Scientists are facing a moving target when trying to predict the future in regards to forest health and management in a new era of climate change and mega-fires, they agreed in a new voluminous study released by the U.S. Forest Service this week.

But research indicates the status quo of protecting threatened species and limiting logging, as part of the Pacific Northwest Forest Plan (PNFP), might still be the best way to manage the forests.

The 919-page tome outlines what scientists have learned in the last 12 years since the last “synthesis of science” was published, and will serve as the scientific foundation for land management planning in Western Washington, Oregon and Northern California. Although it provides new information for the PNFP, implemented 24 years ago, it is not a decision-making document.

Curry Countians hurt by the limitations put on logging in the 1990s, however, might not be happy to learn the report indicates the status quo — limiting logging and protecting the owl — might be the path to continue taking.

New science

Based on the best available scientific data at the time, crafters of the PNFP were challenged to make a plan that resolved debates about old-growth forests and endangered species while permitting logging on 24 million acres in 17 Northwest national forests.

That might not change, but new data in the past quarter-century might change how things are approached in the forest.

While the report addresses an array of historical information, including the types of trees that grow in various locations throughout the state, the roles snags play in animal habitat, bug and pathogen infestations, it also dedicates a significant portion to climate change and wildfires, two elements increasingly common — and increasingly pertinent in discussions — in forests and grasslands throughout the U.S.

The spotted owl still carries weight with the scientists, the study indicates.

“New conservation concerns have arisen, including a major threat to spotted owl populations from expanding populations of the nonnative barred owl, effects of fire suppression, fire behavior and a lack of development of diverse vegetation as a result of fire suppression,” the report reads. “And climate change and invasive species have emerged as threats to native biodiversity, and expansion of the wildland-urban interface has limited the ability of managers to restore fire to fire-dependent ecosystems.

“The policy, social and ecological contexts for the NWFP have changed since it was implemented,” it continues. “Conservation on federal lands alone, however, is likely insufficient to reach the goals of the NWFP or the newer goals of the 2012 planning rule, which emphasizes managing for ecological resilience, and a few species of concern, rather than the populations of hundreds of individual species.”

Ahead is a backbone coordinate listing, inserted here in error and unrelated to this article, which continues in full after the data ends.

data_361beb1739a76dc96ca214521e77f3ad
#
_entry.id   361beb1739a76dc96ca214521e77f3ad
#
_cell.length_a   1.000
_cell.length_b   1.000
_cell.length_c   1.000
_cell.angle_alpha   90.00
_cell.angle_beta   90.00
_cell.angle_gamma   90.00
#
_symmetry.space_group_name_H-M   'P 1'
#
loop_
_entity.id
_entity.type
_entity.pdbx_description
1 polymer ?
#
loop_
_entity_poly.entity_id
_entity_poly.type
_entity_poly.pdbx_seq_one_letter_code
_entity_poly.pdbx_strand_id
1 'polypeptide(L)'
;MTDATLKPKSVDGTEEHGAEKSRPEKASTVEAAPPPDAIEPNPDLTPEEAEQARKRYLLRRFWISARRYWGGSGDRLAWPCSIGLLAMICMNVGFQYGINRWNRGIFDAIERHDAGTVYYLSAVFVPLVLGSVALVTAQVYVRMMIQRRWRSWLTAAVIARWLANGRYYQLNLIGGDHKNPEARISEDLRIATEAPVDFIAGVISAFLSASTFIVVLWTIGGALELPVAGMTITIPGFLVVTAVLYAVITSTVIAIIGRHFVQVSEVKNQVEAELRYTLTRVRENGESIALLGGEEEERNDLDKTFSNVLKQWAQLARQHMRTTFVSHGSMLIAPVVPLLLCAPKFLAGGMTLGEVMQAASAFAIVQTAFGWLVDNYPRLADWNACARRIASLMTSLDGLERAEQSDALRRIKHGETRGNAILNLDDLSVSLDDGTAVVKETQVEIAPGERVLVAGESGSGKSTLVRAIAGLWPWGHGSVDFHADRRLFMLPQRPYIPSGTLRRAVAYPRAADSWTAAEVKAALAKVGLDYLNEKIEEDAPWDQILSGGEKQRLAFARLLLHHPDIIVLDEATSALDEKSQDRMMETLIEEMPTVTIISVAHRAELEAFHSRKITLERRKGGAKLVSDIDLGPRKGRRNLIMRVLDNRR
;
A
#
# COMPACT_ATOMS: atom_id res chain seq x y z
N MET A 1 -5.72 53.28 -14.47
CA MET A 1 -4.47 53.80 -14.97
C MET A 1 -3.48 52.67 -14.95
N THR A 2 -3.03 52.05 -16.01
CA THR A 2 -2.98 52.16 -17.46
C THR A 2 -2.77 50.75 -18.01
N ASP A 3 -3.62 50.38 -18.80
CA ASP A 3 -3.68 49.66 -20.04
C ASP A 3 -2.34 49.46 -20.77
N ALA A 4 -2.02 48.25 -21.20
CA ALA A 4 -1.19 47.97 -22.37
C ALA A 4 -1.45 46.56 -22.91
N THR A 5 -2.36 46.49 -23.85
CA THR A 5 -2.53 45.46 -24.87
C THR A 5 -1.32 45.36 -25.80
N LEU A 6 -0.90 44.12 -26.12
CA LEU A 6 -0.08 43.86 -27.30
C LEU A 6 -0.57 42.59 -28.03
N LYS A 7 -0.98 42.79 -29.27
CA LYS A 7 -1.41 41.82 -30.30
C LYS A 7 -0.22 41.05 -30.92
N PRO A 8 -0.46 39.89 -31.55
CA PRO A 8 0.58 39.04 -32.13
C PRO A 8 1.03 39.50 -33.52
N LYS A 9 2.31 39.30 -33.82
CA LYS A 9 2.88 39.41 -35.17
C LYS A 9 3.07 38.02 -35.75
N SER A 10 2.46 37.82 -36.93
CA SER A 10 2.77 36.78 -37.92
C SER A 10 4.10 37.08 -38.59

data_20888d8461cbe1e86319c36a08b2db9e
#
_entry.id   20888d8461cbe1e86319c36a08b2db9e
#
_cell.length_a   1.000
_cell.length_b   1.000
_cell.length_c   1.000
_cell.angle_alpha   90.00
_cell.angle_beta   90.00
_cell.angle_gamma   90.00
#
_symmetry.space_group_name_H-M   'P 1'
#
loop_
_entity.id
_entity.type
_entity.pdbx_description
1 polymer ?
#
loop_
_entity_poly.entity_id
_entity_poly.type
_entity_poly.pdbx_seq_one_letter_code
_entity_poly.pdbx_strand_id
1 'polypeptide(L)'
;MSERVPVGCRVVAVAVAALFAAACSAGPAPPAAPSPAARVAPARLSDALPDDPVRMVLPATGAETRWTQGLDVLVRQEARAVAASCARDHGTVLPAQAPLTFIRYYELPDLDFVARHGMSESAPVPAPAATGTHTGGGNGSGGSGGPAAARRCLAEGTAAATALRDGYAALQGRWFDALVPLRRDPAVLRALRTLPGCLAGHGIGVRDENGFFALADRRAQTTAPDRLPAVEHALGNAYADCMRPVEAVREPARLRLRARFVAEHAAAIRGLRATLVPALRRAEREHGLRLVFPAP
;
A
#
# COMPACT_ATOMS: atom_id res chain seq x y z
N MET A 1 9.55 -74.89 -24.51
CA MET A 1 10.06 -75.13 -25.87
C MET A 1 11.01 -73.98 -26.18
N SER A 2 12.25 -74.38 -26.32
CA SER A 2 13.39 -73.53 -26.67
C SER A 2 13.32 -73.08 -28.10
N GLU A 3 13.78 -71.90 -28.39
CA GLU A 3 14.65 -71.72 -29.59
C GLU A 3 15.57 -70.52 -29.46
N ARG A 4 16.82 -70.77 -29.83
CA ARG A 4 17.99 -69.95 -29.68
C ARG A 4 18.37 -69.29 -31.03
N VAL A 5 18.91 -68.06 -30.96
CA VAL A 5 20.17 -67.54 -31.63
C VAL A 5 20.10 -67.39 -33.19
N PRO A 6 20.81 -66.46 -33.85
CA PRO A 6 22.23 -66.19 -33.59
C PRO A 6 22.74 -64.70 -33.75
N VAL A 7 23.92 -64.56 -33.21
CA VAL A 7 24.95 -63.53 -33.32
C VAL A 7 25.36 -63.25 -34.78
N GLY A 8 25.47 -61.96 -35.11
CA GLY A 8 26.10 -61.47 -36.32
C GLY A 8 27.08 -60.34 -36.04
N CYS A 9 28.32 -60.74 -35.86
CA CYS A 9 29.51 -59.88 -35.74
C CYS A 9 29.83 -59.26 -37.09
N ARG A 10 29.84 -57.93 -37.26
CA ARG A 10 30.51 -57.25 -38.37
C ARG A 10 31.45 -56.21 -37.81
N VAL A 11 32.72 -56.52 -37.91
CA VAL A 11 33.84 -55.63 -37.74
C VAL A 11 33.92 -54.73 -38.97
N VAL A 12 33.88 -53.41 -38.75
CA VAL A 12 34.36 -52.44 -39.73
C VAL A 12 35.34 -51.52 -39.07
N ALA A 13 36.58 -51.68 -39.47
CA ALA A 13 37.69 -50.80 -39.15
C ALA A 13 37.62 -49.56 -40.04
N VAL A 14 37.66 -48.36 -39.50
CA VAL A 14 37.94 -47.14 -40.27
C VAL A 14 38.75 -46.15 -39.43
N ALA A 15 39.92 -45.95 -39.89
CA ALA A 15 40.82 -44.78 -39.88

What’s worked

“One of the most significant findings of the Northwest Forest Plan (study) is that the plan has protected old-growth forests as habitat for important species,” the introduction reads. “At the same time, the report found that using fire and other management activities can strengthen forest resilience.”

Twenty-four years ago, the forest plan came down to protecting a little spotted owl and greatly curtailing the cutting of timber. The only new thing on the scene is the intensity and frequency of fires and climate change.

How they work in tandem is still unfolding, scientists said.

“It is evident that knowledge of historical forest dynamics is essential for conservation and restoration of native vegetative communities and wildlife species even under climate change,” the report reads. “The challenge of applying (any) concept is to be aware of limitations and apply historical knowledge with caution. Using historical conditions as a target for conservation and restoration can be unrealistic, impossible, or even incongruent with conservation goals.”

According to the study, climate change has already helped insects get a stronger toehold in giant swaths of forests, prepping tens of thousands of acres of dead trees for fire. Warmer temperatures and more intense droughts will also play a part in forest plan changes made later, scientists said.

“One of the challenges may be deciding the degree to which past lessons are relevant to future management,” the report reads. “Relevance will depend on goals, reasonable expectations of the future climate and resources required to attaining those goals.

“Consequently, planning efforts based on ecological history will need to be flexible, adaptive and periodically revised to keep up with new knowledge and changing ecosystems.”

In general, the study agrees fire suppression hasn’t worked to either keep forests healthy nor fires in check.

They’ve also learned that trees — particularly the old-growth ones — are indeed incredible “carbon sinks” — an argument pro-logging groups are using to harvest more rather than release all that carbon in the air during a fire.

But the report showed only 1 to 3 percent of the carbon in trees larger than 3 inches burned in the Biscuit Fire in 2002. About half the carbon remaining after a fire stays in the soil for about 90 years; the other half persists for more than 1,000 years as charcoal, the study reads.

“Forest managers 25 years ago thought cutting trees every 40 to 50 years would provide the most effective long-term carbon sequestration,” the report reads, but longer rotations and selective or no harvesting provides the most, one study cited in the report said.

Meeting halfway

One of the only ways to meet both older forest conservation goals and timber production is a “structure-based management” approach proposed by the Oregon Department of Forestry.

“Until more research is done, there is little debate that the best way to conserve and maximize old-growth values is to exclude intensive timber management activities (e.g., clearcutting and plantation establishment) in old growth,” the report reads. “This was the direction of the NWFP when it placed 80 percent of the remaining old-growth forest patches on federal lands into (reserves).”

The remaining 20 percent was placed into matrix lands — open to timber management.

“The suggested management approach of the NWFP in the matrix lands weren’t implemented, and would have allowed scientists to learn about the tradeoffs between timber harvest and ecological conservation.

Not surprisingly, the study said the probability of “very large fires” will increase in Oregon. But past trends in this rapidly changing era are of little value in predicting the future, the report said.

Other possibilities

Ecosystem restoration, the study said, includes preferential retainment of minority species” and creating an array of landscapes, from open gaps to thick stands of trees, now might be what’s best to maintain a healthy forest.

And thinning has its own repercussions — good and bad.

It opens up areas to new vegetation and fauna. It could also end up providing a preferred habitat for animals that prey on threatened species, such as the murrelet and the spotted owl.